After nine years and 1,447 episodes of sheer comedy genius, The Colbert Report comes to an end. Though I’m sad to see it over, I’m happy to say that Thursday night’s finale did the show justice. Thankfully, rather than focusing on a clip show style episode just rehashing his greatest hits, Colbert delivered an excellent finale that had the right blend of fresh humor that we’ve grown accustomed to, along with callbacks to previous episodes throughout the years. Longtime members of the Colbert Nation said goodbye, not just to the host himself, but to some of the show’s most popular recurring segments as well: segments such as ‘Prescott Pharmaceuticals,’ ‘The Word,’ and ‘Cheating Death with Doctor Stephen T. Colbert.’
This week’s ‘Word,’ one of the most popular segments on the show, included flashbacks to some of Colbert’s greatest moments, which he referred to as his influence on TV and on history.
The final ‘Cheating Death’ segment was very different from previous ones. While it was long speculated that Death, aka Grimmy, would kill Stephen Colbert’s alter ego this episode, during the segment, Stephen actually killed Grimmy instead. By killing Death, Colbert declared that he had become immortal. This is very fitting, as I truly believe that The Colbert Report will be immortalized in Television and Comedy history, and will always be remembered.
For an in-studio finale, Stephen was joined by Jon Stewart for a farewell song (“We’ll Meet Again”), with Randy Newman on the piano, followed by a star-studded host of guests to join in the farewell. These included actors, musicians, journalists, politicians, and even fictional characters. Just to name a few of the cameos: Bryan Cranston, Neil deGrasse Tyson, Big Bird, Katie Couric, James Franco, Sir Patrick Stewart, George Lucas, NJ Senator Cory Booker, Kareem Abdul Jabbar, Vince Gilligan, Bill Clinton (tweeting), JJ Abrams, and Smaug. Also in the song were Troops in Afghanistan, his staff, Colbert’s alter-egos, and an astronaut in the International Space Station. It was great seeing these former guests, friends of the show, and celebrities here together in one place for a final good bye.
Keith Olbermann was present at the finale, and tweeted this picture of Stephen and Jon together in this emotional moment. After all, this started with these two, as Colbert began this journey as a Daily Show correspondent. Though Colbert branched out in 2005 for his spin-off show, Jon has played a constant presence in Colbert’s life, both as an executive producer of the show, and as a good friend.
— Keith Olbermann (@KeithOlbermann) December 19, 2014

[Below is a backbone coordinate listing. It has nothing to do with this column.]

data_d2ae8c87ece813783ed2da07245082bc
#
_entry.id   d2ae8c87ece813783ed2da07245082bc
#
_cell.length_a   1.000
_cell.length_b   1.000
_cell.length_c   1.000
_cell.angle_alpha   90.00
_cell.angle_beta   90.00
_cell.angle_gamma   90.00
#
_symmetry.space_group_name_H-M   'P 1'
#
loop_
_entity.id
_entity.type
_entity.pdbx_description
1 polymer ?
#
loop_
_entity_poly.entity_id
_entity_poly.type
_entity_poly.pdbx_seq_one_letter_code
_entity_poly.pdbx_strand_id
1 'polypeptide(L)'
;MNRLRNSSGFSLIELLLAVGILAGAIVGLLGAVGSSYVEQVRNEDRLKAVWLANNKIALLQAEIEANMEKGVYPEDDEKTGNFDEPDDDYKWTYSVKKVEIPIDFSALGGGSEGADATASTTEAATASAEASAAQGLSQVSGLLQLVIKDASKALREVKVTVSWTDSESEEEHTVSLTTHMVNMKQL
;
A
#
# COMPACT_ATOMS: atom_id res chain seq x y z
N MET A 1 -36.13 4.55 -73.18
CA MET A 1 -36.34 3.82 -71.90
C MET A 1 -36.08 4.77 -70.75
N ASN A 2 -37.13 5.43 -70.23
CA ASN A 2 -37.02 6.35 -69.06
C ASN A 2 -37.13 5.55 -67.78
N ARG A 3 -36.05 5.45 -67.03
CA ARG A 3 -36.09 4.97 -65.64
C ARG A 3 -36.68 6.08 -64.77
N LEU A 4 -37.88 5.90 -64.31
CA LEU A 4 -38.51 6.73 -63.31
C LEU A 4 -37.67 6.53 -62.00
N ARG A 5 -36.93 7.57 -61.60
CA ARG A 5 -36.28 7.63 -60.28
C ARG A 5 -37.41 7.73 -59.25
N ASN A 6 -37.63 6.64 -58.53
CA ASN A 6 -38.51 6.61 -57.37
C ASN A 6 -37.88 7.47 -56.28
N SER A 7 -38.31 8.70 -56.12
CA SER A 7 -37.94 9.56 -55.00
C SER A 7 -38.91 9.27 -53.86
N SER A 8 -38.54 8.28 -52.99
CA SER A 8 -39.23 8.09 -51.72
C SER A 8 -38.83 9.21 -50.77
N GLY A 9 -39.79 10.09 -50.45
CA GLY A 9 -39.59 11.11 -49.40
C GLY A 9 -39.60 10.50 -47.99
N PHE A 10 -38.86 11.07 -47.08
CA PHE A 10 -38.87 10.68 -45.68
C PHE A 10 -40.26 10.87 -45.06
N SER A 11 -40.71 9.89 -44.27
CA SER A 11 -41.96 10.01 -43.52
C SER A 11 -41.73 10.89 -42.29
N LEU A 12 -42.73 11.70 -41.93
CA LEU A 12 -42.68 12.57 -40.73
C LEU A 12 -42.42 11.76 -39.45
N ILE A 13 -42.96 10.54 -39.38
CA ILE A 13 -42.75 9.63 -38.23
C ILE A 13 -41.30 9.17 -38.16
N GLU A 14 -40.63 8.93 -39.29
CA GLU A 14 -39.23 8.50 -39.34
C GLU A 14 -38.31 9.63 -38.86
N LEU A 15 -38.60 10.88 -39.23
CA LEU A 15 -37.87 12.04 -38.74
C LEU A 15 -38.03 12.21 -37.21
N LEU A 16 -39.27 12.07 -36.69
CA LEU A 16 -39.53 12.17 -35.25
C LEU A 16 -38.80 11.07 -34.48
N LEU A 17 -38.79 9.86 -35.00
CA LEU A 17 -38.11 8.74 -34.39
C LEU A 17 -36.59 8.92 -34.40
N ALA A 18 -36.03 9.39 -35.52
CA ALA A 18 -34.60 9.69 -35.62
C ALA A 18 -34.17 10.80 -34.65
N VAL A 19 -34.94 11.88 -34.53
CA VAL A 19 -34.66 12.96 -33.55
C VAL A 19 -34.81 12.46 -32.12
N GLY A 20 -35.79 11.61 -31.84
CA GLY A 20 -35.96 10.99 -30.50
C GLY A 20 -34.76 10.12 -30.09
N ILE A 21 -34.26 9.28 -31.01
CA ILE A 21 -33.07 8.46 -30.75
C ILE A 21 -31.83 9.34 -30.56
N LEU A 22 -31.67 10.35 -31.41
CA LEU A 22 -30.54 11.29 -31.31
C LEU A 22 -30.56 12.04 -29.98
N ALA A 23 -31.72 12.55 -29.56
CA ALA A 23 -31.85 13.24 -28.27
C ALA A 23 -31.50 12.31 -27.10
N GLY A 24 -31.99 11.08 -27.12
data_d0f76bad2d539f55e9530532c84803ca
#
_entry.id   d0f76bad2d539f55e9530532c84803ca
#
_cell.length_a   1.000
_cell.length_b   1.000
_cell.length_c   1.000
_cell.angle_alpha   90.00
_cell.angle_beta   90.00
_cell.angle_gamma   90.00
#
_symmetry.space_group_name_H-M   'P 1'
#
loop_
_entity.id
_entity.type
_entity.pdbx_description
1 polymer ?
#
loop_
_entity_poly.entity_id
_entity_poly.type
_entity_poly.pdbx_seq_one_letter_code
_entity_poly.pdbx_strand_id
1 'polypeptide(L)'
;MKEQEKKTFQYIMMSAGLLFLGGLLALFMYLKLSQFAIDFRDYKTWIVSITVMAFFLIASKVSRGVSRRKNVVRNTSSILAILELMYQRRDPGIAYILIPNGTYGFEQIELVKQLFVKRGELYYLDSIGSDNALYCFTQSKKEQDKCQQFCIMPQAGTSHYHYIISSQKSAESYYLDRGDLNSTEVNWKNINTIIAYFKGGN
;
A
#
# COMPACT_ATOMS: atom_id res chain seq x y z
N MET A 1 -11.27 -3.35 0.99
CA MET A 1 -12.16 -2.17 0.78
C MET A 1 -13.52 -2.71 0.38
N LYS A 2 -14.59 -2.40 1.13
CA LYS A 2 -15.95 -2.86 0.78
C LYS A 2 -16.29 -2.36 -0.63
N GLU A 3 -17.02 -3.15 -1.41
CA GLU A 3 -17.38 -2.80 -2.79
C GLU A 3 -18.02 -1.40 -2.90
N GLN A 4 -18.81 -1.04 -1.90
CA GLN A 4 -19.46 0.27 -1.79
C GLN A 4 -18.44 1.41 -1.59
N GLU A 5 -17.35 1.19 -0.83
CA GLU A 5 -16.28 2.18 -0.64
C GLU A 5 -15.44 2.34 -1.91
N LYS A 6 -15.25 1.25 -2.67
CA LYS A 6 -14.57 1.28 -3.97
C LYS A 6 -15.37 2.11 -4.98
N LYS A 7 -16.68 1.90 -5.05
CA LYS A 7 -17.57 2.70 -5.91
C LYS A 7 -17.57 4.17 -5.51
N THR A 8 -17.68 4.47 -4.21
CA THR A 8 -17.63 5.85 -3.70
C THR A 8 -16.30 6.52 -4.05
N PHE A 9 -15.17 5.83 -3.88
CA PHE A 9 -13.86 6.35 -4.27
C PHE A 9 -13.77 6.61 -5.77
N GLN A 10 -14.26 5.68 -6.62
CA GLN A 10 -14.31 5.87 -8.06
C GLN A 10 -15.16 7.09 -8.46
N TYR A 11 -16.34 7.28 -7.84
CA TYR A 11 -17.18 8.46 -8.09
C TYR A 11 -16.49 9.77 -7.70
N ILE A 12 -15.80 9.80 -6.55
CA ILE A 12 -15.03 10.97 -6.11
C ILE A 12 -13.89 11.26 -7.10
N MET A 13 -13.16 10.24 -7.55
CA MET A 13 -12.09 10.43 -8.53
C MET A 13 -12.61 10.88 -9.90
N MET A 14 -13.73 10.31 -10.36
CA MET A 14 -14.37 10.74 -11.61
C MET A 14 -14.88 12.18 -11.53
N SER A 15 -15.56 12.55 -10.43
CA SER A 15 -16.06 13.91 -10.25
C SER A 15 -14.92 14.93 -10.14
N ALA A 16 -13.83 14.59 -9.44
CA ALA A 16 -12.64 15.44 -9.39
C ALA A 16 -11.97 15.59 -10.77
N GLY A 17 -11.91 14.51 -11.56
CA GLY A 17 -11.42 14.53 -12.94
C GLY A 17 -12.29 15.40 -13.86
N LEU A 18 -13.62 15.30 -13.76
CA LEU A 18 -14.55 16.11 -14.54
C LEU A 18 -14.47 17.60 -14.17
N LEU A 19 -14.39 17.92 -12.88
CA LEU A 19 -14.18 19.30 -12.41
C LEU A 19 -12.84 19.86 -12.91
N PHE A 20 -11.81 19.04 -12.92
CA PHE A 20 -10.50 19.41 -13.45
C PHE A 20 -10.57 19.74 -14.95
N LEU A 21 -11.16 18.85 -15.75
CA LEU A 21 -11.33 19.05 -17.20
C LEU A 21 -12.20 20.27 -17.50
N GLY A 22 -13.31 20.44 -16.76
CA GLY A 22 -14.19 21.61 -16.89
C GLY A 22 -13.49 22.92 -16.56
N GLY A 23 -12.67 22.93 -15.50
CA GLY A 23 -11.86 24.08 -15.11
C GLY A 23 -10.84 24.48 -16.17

After the song, we returned from break to find Stephen standing on top of the studio building, when he’s joined by Santa, Unicorn Abe Lincoln, and Alex Trebek on a sleigh. Stephen got on the sleigh and together they flew off into the night.
For the closing scene, Stephen woke up from a nap on the sleigh, said bye to the audience, and signed off for one last time. The segment then shifted over to Jon Stewart sitting at his Daily Show desk, who closes the show with a ‘Moment of Zen.’ It was a very meta moment, as they format it so that all of The Colbert Report looks like a long report on the The Daily Show, bringing everything full circle. The ‘Moment of Zen’ was a 2010 blooper with the two friends shown side-by-side split screen at their respective desks, joking around and having a good time, and showing the essence of their relationship and the nature of their shows.
Thank you for nine years of great comedy, and for providing people with an escape from the absurdities of life, media, and politics. Thank you for setting the bar so high, for aspiring comedy writers such as myself to strive toward. Above all else, thank you for always giving every episode your 100%. I’ll never forget my time attending a screening of The Colbert Report and being able to ask Stephen a question, and being teased for my weak hand raising skills. Stephen did so much throughout the series run (to name a few, running for Office, going overseas to perform for the troops, interviewing world leaders, twerking with Death, saving the Winter Olympics, The Rally to Restore Insanity and/or Fear). Although the ending of this show is sad, this is the start of a new chapter. No doubt Stephen will kill it as the new host of The Late Show. In a television landscape with more misses than hits, The Colbert Report was a beacon showing that good comedy and satire still exist. I know he’ll continue to do great things, and I can’t wait to see what he does next. Goodbye for now Stephen, but we’ll meet again.